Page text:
National Oceanic and
Atmospheric Administration
United States Department of Commerce


FY 2003

Spatial distributions of oxygenated organic compounds (dicarboxylic acids, fatty acids, and levoglucosan) in marine aerosols over the western Pacific and off the coast of East Asia: Continental outflow of organic aerosols during the ACE-Asia campaign

Mochida, M., K. Kawamura, N. Umemoto, M. Kobayashi, S. Matsunaga, H.-J. Lim, B.J. Turpin, T.S. Bates, and B.R.T. Simoneit

J. Geophys. Res., 108(D23), 8638, doi: 10.1029/2002JD003249 (2003)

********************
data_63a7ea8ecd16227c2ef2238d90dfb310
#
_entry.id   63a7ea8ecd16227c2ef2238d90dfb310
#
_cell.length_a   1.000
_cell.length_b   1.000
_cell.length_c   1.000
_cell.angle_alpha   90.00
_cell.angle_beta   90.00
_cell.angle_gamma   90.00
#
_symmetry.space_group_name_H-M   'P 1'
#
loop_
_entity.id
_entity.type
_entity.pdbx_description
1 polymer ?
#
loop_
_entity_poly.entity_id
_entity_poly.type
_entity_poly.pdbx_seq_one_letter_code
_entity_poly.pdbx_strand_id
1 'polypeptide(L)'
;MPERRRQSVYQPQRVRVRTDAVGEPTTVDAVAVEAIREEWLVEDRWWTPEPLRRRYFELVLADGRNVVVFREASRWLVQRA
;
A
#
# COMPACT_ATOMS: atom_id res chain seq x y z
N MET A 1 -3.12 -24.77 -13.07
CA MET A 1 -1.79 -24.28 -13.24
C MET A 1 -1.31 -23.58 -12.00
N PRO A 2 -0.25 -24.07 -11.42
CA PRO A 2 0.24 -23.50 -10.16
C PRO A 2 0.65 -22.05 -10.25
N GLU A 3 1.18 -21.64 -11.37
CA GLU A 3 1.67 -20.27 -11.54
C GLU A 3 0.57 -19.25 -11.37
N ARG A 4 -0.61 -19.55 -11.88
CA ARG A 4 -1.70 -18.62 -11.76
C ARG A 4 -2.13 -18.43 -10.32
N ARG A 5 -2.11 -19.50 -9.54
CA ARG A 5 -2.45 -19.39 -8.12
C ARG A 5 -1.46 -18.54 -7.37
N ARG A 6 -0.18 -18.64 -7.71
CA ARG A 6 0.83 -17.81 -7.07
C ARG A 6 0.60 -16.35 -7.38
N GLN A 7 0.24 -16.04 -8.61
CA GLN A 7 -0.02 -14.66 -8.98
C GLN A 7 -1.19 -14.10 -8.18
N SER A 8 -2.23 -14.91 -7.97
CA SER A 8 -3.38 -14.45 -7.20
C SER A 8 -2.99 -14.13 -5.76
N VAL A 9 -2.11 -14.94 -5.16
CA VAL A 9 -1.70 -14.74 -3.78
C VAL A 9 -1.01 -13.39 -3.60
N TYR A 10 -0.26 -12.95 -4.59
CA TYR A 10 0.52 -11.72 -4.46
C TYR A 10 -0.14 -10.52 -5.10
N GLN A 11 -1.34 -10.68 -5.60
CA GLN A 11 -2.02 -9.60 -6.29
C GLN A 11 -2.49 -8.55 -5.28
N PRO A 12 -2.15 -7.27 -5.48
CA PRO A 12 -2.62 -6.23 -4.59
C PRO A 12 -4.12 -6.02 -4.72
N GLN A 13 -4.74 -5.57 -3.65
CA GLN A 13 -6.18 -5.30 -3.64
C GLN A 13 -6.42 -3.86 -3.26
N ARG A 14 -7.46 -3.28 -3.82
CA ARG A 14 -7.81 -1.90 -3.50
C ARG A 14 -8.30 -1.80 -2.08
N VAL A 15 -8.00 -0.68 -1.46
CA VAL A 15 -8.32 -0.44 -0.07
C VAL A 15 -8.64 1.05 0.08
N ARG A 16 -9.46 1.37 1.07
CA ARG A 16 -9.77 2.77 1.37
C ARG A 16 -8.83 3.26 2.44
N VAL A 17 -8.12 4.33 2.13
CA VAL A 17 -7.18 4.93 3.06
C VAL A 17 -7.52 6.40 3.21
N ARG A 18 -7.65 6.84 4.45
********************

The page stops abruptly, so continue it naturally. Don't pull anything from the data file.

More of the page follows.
Aerosol sampling for major oxygenated organic compounds (dicarboxylic acids, fatty acids, and levoglucosan) was conducted from 15 March to 19 April 2001 on board the National Oceanic and Atmospheric Administration R/V Ronald H. Brown over the western North Pacific, the East China Sea, and the Sea of Japan, as part of the Asian Pacific Regional Aerosol Characterization Experiment (ACE-Asia) campaign. During the cruise, aerosol particles were collected on quartz fiber filters using a high-volume air sampler. Diacids were also collected using an annular denuder sampling system to assess their gas-particle partitioning. Concentrations of total diacids, total fatty acids, and levoglucosan were found to be higher off the coasts of East Asia than in the remote Pacific. Contributions of these organic compounds to total organic carbon and total organic matter (OM) were calculated to be 9.8 ± 2.3% and 19.0 ± 4.8%, respectively, assuming OM to be organic carbon × 1.6. Diacid concentrations were highly correlated with nss-SO and NO, which originate from anthropogenic sources over East Asia. The temporal variations and chain-length distributions of fatty acids suggest that atmospheric transport of terrestrial organic materials is important off the coast of the continent. C - C diacids were present predominantly in the particulate phase. The relative abundances of C - C diacids stayed almost unchanged throughout the cruise, suggesting that deposition is more important than chemical decomposition as a sink of diacids and that they are relatively stable end products in the atmosphere.

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